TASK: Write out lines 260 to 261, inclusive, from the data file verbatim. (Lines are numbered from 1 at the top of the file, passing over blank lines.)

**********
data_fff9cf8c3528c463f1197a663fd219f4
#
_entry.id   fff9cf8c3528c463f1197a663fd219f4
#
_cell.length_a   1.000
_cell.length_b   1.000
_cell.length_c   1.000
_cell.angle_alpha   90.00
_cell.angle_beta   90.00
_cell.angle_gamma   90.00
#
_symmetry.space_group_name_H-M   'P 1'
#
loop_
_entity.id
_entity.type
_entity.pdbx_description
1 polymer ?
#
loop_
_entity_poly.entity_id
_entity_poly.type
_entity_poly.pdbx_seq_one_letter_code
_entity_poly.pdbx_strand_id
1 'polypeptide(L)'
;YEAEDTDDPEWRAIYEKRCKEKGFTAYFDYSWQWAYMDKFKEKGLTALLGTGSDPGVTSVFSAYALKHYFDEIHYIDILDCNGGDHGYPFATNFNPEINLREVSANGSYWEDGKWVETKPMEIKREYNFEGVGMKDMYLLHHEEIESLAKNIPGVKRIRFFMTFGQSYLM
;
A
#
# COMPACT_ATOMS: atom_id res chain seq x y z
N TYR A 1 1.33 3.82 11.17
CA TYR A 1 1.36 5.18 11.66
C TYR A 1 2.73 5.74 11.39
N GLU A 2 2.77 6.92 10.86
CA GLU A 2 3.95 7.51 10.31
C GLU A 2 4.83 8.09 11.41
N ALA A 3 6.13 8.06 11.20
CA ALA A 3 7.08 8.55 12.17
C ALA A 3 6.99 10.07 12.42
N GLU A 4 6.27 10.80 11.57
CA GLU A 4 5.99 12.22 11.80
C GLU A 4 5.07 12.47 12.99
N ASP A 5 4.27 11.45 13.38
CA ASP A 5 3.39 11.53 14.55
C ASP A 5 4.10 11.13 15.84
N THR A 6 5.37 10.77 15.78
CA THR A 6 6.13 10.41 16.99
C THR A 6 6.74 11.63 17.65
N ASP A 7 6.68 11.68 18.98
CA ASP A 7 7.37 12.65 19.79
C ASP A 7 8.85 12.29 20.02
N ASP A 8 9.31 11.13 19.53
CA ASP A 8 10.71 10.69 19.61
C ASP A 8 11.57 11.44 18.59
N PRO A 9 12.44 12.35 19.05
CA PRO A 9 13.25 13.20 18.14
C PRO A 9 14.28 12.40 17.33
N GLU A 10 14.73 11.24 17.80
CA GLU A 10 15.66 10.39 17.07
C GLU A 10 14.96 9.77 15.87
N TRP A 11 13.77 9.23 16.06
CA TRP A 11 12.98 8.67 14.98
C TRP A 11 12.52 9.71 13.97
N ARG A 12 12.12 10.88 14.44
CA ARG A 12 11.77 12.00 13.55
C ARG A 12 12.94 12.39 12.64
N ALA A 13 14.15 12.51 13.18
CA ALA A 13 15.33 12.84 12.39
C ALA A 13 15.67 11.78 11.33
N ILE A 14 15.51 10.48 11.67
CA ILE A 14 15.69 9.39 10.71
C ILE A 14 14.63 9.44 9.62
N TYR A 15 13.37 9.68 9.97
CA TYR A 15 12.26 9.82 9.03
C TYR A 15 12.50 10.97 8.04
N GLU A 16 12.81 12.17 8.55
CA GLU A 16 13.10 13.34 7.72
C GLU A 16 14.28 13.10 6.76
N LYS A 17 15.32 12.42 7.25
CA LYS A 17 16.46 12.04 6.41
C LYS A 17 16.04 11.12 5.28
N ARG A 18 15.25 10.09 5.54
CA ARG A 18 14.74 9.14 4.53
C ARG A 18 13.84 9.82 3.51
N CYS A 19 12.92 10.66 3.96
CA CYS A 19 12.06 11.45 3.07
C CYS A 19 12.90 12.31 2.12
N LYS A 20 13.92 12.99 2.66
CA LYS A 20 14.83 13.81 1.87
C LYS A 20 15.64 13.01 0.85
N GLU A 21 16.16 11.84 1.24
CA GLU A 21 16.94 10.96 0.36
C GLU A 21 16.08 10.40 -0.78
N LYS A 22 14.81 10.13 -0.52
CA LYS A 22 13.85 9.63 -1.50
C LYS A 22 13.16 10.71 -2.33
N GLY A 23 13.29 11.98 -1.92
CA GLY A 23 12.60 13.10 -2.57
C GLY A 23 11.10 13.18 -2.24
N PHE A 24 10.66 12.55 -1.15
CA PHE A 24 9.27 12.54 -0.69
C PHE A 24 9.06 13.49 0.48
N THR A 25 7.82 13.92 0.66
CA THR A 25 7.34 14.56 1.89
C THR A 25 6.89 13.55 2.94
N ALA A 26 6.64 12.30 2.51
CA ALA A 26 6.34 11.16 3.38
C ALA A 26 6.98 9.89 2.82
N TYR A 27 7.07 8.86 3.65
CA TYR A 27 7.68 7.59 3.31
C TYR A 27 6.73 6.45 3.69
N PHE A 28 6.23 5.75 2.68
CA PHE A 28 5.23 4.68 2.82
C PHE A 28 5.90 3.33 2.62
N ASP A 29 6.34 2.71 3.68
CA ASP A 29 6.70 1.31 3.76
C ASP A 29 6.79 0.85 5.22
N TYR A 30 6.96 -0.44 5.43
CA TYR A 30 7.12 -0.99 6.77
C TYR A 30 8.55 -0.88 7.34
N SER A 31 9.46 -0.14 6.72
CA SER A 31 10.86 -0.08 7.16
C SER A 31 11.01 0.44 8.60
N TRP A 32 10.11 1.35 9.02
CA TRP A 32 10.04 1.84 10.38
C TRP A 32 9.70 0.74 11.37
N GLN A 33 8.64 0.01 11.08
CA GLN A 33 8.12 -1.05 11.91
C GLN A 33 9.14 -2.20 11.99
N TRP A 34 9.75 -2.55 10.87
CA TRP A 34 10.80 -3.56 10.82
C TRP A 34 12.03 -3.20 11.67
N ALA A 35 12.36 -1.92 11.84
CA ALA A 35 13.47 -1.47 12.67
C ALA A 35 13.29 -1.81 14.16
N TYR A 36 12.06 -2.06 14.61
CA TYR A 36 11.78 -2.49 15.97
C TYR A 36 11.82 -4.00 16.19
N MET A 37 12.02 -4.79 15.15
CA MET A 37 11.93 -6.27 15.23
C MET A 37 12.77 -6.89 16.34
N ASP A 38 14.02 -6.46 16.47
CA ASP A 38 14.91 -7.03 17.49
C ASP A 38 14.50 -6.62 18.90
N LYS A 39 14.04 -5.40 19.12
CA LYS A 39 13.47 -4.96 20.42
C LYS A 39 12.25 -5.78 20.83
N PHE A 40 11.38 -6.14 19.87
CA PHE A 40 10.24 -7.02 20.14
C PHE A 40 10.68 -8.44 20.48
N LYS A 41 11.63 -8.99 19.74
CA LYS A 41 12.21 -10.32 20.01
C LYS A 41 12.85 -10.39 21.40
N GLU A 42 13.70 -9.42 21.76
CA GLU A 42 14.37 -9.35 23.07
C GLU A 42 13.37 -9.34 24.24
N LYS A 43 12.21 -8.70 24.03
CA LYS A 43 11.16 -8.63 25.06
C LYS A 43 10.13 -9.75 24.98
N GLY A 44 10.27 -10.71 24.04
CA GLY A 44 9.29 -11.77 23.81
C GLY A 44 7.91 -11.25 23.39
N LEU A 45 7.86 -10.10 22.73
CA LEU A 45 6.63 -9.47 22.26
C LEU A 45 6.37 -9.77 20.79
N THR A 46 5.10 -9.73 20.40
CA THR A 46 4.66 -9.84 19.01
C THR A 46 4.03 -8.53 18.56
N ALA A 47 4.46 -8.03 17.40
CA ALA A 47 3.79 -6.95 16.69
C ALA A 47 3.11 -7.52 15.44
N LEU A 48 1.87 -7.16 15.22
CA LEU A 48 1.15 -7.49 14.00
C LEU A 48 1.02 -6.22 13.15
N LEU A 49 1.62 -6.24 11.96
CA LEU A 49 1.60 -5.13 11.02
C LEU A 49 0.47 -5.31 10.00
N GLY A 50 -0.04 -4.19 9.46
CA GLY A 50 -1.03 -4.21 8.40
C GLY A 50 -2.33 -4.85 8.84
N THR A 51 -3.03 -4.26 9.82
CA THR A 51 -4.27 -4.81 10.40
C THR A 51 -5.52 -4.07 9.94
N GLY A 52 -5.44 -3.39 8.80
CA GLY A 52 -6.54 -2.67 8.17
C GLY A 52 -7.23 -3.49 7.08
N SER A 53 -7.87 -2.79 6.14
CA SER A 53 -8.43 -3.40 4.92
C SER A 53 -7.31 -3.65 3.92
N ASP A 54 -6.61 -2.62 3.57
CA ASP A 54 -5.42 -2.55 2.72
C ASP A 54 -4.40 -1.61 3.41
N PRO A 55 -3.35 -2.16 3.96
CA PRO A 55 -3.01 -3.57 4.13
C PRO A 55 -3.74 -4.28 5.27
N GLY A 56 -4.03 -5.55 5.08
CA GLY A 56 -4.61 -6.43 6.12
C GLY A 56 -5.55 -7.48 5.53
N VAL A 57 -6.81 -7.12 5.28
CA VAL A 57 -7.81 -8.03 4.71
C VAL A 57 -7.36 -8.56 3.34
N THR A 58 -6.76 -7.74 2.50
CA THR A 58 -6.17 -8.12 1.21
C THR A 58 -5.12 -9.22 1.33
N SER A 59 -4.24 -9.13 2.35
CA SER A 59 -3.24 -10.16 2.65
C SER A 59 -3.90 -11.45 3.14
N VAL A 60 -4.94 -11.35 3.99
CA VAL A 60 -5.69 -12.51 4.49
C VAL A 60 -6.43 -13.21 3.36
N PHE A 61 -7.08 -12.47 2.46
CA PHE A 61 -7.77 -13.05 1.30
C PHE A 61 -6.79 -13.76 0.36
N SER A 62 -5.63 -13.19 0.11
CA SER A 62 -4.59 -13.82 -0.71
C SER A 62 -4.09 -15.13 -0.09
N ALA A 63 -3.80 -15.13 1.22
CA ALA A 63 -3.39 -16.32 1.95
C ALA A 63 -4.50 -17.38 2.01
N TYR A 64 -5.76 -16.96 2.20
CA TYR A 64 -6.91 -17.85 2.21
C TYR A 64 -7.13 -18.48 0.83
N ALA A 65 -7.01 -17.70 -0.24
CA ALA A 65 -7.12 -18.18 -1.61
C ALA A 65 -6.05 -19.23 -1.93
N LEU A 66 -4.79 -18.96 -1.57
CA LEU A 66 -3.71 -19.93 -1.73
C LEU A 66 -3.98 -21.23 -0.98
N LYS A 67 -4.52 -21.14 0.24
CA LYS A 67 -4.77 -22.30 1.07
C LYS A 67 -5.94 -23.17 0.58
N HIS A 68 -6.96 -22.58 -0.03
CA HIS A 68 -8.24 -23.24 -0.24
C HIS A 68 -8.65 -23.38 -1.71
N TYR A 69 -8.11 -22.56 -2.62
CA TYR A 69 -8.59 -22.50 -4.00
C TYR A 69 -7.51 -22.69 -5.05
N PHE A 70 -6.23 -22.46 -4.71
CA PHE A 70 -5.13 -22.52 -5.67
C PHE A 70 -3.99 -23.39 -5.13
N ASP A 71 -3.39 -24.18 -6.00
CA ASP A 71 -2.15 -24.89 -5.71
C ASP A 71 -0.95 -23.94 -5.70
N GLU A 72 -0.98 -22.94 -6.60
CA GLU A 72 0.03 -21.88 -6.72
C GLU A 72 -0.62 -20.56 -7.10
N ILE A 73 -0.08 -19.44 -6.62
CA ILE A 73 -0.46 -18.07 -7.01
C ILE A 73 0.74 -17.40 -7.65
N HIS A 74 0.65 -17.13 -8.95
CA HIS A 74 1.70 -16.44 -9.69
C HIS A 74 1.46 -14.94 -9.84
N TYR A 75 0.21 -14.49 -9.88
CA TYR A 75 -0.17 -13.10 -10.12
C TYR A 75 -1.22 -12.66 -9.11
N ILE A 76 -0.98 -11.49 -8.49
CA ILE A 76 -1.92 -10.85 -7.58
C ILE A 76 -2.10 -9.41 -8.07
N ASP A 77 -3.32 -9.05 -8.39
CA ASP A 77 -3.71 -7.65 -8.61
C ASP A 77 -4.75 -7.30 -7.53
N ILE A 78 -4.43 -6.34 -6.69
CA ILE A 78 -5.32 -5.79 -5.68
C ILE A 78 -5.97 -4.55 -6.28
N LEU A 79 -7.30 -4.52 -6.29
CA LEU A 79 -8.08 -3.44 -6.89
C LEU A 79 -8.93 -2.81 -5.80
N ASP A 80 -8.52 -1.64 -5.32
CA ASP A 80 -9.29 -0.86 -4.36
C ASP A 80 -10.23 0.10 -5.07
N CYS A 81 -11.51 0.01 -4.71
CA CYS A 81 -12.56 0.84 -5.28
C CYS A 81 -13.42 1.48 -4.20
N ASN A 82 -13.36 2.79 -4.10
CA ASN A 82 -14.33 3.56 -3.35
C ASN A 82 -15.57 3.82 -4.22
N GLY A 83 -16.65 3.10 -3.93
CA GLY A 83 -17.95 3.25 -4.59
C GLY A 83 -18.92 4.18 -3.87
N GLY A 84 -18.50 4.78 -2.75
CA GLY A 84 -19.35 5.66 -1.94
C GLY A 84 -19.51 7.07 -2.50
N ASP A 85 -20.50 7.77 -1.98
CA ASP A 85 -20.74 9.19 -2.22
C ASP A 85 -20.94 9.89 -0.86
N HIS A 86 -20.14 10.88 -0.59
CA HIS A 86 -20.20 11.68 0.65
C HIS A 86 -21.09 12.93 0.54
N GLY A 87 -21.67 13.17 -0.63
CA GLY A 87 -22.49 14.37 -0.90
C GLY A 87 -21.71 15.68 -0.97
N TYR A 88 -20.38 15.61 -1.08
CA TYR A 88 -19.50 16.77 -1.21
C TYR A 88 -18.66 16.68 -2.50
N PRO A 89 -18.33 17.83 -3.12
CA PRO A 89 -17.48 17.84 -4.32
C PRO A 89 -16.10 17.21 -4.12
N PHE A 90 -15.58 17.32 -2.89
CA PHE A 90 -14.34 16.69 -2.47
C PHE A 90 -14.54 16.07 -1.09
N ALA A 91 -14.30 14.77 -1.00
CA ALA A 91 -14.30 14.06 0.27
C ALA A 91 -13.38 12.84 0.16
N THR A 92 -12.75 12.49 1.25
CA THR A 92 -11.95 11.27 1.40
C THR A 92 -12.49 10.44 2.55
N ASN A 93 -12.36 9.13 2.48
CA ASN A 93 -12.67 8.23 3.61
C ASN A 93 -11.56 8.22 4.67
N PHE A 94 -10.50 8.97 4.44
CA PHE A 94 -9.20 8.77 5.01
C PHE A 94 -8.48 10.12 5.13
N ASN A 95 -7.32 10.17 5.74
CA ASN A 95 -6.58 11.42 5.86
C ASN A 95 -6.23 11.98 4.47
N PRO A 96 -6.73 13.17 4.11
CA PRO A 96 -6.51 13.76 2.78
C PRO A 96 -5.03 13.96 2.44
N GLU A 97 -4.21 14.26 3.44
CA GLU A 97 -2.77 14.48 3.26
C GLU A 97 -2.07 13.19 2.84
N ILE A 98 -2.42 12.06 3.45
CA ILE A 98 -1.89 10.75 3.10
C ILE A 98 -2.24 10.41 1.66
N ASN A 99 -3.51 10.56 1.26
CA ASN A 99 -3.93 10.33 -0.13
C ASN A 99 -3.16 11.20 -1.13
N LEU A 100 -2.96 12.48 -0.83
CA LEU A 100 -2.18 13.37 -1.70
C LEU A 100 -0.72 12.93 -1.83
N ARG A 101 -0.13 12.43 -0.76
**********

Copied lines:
CA ASP A 77 -3.71 -7.65 -8.61
C ASP A 77 -4.75 -7.30 -7.53